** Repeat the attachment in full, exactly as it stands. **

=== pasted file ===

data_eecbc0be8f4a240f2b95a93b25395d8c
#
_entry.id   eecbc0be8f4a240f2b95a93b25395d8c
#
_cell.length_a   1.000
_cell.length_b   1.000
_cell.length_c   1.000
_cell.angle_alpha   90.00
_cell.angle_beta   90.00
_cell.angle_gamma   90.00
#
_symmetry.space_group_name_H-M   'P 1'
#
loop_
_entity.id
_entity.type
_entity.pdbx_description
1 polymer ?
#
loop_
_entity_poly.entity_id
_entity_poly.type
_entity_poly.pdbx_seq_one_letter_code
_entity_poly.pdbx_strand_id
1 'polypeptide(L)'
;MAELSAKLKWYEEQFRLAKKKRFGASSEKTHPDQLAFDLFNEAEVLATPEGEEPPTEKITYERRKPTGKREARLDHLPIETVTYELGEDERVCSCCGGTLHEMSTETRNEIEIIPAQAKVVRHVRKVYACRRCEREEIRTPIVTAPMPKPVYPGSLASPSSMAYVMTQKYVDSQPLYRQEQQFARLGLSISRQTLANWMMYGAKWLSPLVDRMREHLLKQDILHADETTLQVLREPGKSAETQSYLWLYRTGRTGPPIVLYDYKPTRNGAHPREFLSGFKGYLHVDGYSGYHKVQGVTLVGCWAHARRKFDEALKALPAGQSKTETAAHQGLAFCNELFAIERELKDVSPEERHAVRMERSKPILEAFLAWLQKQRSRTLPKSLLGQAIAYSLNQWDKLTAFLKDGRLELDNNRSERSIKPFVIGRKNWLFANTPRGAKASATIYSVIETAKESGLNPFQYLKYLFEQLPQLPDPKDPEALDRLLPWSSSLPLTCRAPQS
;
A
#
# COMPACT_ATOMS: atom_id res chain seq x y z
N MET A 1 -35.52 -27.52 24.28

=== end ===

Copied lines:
data_eecbc0be8f4a240f2b95a93b25395d8c
#
_entry.id   eecbc0be8f4a240f2b95a93b25395d8c
#
_cell.length_a   1.000
_cell.length_b   1.000
_cell.length_c   1.000
_cell.angle_alpha   90.00
_cell.angle_beta   90.00
_cell.angle_gamma   90.00
#
_symmetry.space_group_name_H-M   'P 1'
#
loop_
_entity.id
_entity.type
_entity.pdbx_description
1 polymer ?
#
loop_
_entity_poly.entity_id
_entity_poly.type
_entity_poly.pdbx_seq_one_letter_code
_entity_poly.pdbx_strand_id
1 'polypeptide(L)'
;MAELSAKLKWYEEQFRLAKKKRFGASSEKTHPDQLAFDLFNEAEVLATPEGEEPPTEKITYERRKPTGKREARLDHLPIETVTYELGEDERVCSCCGGTLHEMSTETRNEIEIIPAQAKVVRHVRKVYACRRCEREEIRTPIVTAPMPKPVYPGSLASPSSMAYVMTQKYVDSQPLYRQEQQFARLGLSISRQTLANWMMYGAKWLSPLVDRMREHLLKQDILHADETTLQVLREPGKSAETQSYLWLYRTGRTGPPIVLYDYKPTRNGAHPREFLSGFKGYLHVDGYSGYHKVQGVTLVGCWAHARRKFDEALKALPAGQSKTETAAHQGLAFCNELFAIERELKDVSPEERHAVRMERSKPILEAFLAWLQKQRSRTLPKSLLGQAIAYSLNQWDKLTAFLKDGRLELDNNRSERSIKPFVIGRKNWLFANTPRGAKASATIYSVIETAKESGLNPFQYLKYLFEQLPQLPDPKDPEALDRLLPWSSSLPLTCRAPQS
;
A
#
# COMPACT_ATOMS: atom_id res chain seq x y z
N MET A 1 -35.52 -27.52 24.28